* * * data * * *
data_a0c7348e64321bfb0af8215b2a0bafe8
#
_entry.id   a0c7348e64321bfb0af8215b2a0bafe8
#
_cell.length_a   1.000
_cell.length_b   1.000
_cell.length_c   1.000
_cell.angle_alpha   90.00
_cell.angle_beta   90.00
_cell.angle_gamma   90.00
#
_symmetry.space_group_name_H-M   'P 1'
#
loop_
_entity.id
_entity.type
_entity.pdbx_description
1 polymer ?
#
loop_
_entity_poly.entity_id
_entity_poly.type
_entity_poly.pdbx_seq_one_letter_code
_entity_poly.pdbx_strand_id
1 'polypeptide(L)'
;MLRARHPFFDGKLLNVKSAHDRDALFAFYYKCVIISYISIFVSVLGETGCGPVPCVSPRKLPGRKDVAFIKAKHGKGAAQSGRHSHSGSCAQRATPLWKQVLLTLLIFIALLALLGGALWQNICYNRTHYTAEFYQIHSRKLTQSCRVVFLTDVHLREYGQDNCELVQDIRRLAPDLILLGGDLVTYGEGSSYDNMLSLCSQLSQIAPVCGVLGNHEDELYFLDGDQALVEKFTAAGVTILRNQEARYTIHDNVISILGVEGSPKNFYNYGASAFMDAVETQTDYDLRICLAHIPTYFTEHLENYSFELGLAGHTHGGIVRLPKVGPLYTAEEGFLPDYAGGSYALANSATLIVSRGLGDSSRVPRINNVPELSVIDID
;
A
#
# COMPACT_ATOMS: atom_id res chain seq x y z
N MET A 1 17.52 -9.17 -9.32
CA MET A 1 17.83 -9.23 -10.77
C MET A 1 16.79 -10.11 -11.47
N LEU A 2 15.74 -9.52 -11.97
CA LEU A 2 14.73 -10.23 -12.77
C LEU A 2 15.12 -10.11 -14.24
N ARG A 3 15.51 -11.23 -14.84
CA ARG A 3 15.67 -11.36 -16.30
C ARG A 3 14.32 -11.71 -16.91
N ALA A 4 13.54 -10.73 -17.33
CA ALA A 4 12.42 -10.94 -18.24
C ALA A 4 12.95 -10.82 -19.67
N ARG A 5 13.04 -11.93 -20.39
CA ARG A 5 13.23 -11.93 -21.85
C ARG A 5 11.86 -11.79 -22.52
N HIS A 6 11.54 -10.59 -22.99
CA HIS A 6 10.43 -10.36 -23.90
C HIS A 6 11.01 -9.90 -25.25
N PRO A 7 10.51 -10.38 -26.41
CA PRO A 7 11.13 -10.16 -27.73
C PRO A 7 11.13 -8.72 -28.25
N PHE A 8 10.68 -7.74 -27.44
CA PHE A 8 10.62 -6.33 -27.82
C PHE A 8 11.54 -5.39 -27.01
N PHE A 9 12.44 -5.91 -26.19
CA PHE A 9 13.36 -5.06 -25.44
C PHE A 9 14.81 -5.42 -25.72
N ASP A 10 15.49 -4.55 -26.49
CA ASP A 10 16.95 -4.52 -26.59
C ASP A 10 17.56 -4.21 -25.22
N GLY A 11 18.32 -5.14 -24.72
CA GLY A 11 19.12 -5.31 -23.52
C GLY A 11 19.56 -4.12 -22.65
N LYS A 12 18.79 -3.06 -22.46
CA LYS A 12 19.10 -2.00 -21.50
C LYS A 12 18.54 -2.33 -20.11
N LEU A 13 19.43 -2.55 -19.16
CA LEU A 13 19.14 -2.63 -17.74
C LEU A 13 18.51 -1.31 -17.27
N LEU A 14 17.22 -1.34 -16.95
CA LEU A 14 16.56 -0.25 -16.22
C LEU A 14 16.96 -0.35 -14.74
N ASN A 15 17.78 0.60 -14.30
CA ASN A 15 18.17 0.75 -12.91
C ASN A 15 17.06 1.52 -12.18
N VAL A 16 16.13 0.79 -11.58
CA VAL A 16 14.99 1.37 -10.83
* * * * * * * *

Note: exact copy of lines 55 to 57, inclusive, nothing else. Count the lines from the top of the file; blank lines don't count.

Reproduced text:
N PHE A 9 12.44 -5.91 -26.19
CA PHE A 9 13.36 -5.06 -25.44
C PHE A 9 14.81 -5.42 -25.72